Agenda item

Application 14/01211/OT - Outline application for mixed use development comprising residential development (C3) up to 700 houses, including Extra Care residential accommodation (C2); retail and community uses (A1 to A5); health care (D1) and education uses (D1); car parking; means of access; infrastructure; open space; landscaping and other associated works including demolition of existing house and agricultural building - Land at East Scholes Ls15

Further to minute 126 of the City Plans Panel meeting held on 12th December 2013, where Panel received a presentation on pre-application proposals for a residential-led, mixed use development on a Protected Area of Search (PAS) site, to consider a further report of the Chief Planning Officer on an outline application for mixed use development comprising residential development (C3) of up to 700 houses, including Extra Care residential accommodation (C2); retail and community uses (A1 to A5); health care (D1); and education uses (D1); car parking; means of access; infrastructure; open space; landscaping and other associated works including demolition of existing house and agricultural building


(report attached)




  Further to minute 126 of the City Plans Panel meeting held on 12th December 2013, where Panel considered pre-application proposals for a major residential-led development at East Scholes, Members considered the formal application

  Plans, photographs and graphics were displayed at the meeting

  Officers presented the report of the Chief Planning Officer setting out the application for up to 700 homes, including Extra Care accommodation, retail; community uses, healthcare facilities; education facilities; parking; access; other associated works including demolitions on a circa 32 hectare PAS site located close to the Green Belt and a Conservation Area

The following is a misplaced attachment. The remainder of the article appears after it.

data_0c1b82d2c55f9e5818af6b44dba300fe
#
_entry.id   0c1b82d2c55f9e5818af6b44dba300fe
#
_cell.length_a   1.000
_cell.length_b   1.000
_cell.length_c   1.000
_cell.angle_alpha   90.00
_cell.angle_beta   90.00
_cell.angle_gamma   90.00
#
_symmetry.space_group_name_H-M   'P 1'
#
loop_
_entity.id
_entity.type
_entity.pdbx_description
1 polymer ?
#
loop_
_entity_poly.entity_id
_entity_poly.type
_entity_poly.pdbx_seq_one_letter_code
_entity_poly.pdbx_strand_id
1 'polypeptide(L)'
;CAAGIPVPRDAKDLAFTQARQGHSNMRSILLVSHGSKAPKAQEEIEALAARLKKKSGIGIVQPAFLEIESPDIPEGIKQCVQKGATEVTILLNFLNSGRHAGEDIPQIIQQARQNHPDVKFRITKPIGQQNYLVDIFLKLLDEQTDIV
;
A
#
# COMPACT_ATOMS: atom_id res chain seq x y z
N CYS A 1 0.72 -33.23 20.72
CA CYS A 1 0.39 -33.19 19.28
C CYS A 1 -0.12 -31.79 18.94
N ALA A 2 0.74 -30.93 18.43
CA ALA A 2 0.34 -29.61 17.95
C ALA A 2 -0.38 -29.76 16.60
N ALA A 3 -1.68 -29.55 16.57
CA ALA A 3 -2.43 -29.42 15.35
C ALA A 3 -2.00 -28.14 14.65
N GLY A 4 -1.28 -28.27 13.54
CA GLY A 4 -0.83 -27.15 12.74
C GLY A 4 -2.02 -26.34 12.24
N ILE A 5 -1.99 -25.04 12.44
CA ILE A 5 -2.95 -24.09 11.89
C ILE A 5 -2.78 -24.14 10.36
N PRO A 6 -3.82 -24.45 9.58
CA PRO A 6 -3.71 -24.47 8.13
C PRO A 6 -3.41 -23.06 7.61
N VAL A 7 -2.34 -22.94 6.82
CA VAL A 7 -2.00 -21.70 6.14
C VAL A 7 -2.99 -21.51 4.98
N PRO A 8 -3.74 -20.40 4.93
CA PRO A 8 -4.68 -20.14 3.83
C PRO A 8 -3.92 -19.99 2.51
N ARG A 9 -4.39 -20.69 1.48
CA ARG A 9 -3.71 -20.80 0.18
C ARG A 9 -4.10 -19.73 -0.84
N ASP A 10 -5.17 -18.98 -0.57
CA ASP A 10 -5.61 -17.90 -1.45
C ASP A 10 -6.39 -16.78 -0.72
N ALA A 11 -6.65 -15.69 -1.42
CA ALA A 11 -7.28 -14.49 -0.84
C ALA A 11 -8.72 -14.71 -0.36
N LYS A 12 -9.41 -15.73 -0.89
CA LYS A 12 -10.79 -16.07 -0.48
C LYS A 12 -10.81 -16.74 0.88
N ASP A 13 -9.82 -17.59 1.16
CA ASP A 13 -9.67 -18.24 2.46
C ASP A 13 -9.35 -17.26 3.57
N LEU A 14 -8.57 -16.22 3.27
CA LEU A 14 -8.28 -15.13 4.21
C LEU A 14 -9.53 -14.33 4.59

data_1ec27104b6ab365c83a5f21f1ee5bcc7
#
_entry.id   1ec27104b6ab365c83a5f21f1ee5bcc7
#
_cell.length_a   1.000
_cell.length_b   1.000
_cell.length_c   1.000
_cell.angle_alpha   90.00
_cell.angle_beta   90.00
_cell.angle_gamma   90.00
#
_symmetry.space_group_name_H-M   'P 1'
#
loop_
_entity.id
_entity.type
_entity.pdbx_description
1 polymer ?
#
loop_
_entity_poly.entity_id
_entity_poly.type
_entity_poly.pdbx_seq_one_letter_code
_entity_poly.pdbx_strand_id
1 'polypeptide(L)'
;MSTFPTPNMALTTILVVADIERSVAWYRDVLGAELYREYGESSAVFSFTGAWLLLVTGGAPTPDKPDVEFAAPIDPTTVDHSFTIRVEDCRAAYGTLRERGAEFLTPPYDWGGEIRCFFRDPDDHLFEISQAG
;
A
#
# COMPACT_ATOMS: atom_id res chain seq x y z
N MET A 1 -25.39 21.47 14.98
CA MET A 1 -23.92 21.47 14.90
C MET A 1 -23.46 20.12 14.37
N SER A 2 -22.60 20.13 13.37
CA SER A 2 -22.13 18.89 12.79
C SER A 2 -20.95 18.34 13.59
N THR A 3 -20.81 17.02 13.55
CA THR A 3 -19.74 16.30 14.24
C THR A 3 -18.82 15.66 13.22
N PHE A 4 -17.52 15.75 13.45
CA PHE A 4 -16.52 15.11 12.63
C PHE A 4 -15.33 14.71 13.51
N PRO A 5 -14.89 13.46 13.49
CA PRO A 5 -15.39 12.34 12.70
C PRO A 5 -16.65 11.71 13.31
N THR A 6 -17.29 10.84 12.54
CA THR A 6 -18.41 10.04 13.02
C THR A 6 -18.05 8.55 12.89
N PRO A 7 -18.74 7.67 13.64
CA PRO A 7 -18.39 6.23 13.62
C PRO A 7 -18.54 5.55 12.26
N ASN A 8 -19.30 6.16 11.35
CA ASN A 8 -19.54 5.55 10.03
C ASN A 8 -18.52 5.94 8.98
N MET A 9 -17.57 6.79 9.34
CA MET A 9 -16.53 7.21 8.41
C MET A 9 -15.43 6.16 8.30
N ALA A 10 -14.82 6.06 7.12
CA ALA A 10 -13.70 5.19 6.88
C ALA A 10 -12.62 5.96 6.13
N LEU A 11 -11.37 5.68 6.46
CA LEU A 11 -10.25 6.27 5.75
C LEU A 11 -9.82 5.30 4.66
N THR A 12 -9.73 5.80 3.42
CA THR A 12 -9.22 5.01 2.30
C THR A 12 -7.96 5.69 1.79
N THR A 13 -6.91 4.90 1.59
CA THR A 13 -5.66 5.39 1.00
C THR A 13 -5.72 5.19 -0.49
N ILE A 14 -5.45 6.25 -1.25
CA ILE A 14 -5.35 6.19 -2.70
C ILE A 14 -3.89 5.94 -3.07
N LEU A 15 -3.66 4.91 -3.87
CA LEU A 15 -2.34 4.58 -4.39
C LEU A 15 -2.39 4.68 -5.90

The residential accommodation which would be sited across the whole site, would comprise up to 700 homes in a range of sizes.  The average density for the residential element of the proposals would be 22 units per hectare.  Affordable housing at a level of 15% would be provided with this being either on-site or off-site

  In terms of education provision, the full education contribution would be required and a range of options for providing additional primary school places could be considered, however Officers were of the view that the focus should be on provision of a one-form entry primary school on the site

  Highways works were outlined and the vehicular access arrangements into the site were explained.  Members were informed that public transport from the site was currently limited to journeys to the City Centre and Cross Gates

  In respect of public open space, a range of pocket parks, open areas etc were proposed with a total of 4 ha of the site being given over to POS

  The S106 contributions were also outlined to the Panel

  The Officer’s recommendation to Panel was to refuse the application, with possible reasons being included in the report before Members.  The Panel was informed it would need to consider whether the application was in accordance with the Development Plan; that the site was allocated as a PAS site and that N34 was applicable in this case.  Reference was also made to the Council’s Interim PAS Policy and the criteria which had been adopted to enable some of the smaller, sustainable PAS sites to be released early for the development.  In respect of this application, the site did not meet the adopted criteria and it was considered to be premature

  The Panel was provided with information on the 5 year land supply, with Members being informed Leeds could demonstrate a 5.8 year land supply, with details being given on how this was made up, which included brownfield and greenfield sites, regeneration schemes, windfall sites and smaller PAS sites that met the interim PAS policy

  Information regarding the poor sustainability credentials of the site was provided and significant highways concerns were highlighted

  The positive aspects of the scheme were also outlined to Members, in that the layout of the proposals was broadly acceptable, although improved buffers to the Green Belt and the Conservation Area would be required.  The economic benefits of the proposals in terms of job creation and provision of much needed facilities were also highlighted

  Minor amendments to the report in terms of referencing the Barwick and Elmete and Scholes Village Design Statements in the Policy Section of the report, the level of primary school contributions required which was reported as being £2,080,625 for primary, £1,254,045 and the figure for Metrocards, which would £462 per dwelling